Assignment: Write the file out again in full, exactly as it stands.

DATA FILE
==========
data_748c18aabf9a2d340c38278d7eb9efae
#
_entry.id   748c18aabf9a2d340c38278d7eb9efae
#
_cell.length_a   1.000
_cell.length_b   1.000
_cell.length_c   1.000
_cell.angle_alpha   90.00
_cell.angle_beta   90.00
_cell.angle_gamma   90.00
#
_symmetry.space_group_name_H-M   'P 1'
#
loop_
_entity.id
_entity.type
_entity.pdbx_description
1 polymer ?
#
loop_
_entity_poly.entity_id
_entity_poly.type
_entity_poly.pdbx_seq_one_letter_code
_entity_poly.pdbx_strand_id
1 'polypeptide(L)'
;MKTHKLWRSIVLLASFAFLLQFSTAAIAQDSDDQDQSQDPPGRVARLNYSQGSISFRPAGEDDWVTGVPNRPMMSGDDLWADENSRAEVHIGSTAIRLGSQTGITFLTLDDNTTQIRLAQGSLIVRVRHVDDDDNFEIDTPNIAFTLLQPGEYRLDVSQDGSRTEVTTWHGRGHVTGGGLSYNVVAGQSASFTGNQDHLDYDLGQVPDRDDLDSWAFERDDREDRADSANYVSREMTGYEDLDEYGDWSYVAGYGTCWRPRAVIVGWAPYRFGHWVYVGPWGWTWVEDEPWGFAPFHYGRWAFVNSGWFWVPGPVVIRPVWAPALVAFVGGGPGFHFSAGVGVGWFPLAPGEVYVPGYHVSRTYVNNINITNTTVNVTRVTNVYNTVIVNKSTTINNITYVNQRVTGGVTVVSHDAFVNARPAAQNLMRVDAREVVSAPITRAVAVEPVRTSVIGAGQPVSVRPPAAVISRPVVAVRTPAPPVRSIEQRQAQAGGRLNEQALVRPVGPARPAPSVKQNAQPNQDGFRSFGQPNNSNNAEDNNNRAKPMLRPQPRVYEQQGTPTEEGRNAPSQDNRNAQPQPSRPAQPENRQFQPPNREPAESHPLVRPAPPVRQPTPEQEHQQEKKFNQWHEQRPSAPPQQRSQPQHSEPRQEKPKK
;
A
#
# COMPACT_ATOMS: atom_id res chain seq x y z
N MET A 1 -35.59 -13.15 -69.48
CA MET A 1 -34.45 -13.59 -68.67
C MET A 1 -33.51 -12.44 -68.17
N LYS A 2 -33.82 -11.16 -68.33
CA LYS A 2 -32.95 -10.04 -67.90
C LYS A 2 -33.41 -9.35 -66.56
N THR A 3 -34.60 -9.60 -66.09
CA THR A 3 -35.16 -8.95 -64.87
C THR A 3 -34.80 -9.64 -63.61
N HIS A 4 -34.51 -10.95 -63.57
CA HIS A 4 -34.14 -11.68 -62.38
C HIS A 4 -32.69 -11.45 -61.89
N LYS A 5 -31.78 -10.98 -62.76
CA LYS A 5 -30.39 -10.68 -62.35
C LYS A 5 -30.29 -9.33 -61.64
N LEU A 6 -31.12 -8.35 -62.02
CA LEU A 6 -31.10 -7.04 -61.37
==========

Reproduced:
data_748c18aabf9a2d340c38278d7eb9efae
#
_entry.id   748c18aabf9a2d340c38278d7eb9efae
#
_cell.length_a   1.000
_cell.length_b   1.000
_cell.length_c   1.000
_cell.angle_alpha   90.00
_cell.angle_beta   90.00
_cell.angle_gamma   90.00
#
_symmetry.space_group_name_H-M   'P 1'
#
loop_
_entity.id
_entity.type
_entity.pdbx_description
1 polymer ?
#
loop_
_entity_poly.entity_id
_entity_poly.type
_entity_poly.pdbx_seq_one_letter_code
_entity_poly.pdbx_strand_id
1 'polypeptide(L)'
;MKTHKLWRSIVLLASFAFLLQFSTAAIAQDSDDQDQSQDPPGRVARLNYSQGSISFRPAGEDDWVTGVPNRPMMSGDDLWADENSRAEVHIGSTAIRLGSQTGITFLTLDDNTTQIRLAQGSLIVRVRHVDDDDNFEIDTPNIAFTLLQPGEYRLDVSQDGSRTEVTTWHGRGHVTGGGLSYNVVAGQSASFTGNQDHLDYDLGQVPDRDDLDSWAFERDDREDRADSANYVSREMTGYEDLDEYGDWSYVAGYGTCWRPRAVIVGWAPYRFGHWVYVGPWGWTWVEDEPWGFAPFHYGRWAFVNSGWFWVPGPVVIRPVWAPALVAFVGGGPGFHFSAGVGVGWFPLAPGEVYVPGYHVSRTYVNNINITNTTVNVTRVTNVYNTVIVNKSTTINNITYVNQRVTGGVTVVSHDAFVNARPAAQNLMRVDAREVVSAPITRAVAVEPVRTSVIGAGQPVSVRPPAAVISRPVVAVRTPAPPVRSIEQRQAQAGGRLNEQALVRPVGPARPAPSVKQNAQPNQDGFRSFGQPNNSNNAEDNNNRAKPMLRPQPRVYEQQGTPTEEGRNAPSQDNRNAQPQPSRPAQPENRQFQPPNREPAESHPLVRPAPPVRQPTPEQEHQQEKKFNQWHEQRPSAPPQQRSQPQHSEPRQEKPKK
;
A
#
# COMPACT_ATOMS: atom_id res chain seq x y z
N MET A 1 -35.59 -13.15 -69.48
CA MET A 1 -34.45 -13.59 -68.67
C MET A 1 -33.51 -12.44 -68.17
N LYS A 2 -33.82 -11.16 -68.33
CA LYS A 2 -32.95 -10.04 -67.90
C LYS A 2 -33.41 -9.35 -66.56
N THR A 3 -34.60 -9.60 -66.09
CA THR A 3 -35.16 -8.95 -64.87
C THR A 3 -34.80 -9.64 -63.61
N HIS A 4 -34.51 -10.95 -63.57
CA HIS A 4 -34.14 -11.68 -62.38
C HIS A 4 -32.69 -11.45 -61.89
N LYS A 5 -31.78 -10.98 -62.76
CA LYS A 5 -30.39 -10.68 -62.35
C LYS A 5 -30.29 -9.33 -61.64
N LEU A 6 -31.12 -8.35 -62.02
CA LEU A 6 -31.10 -7.04 -61.37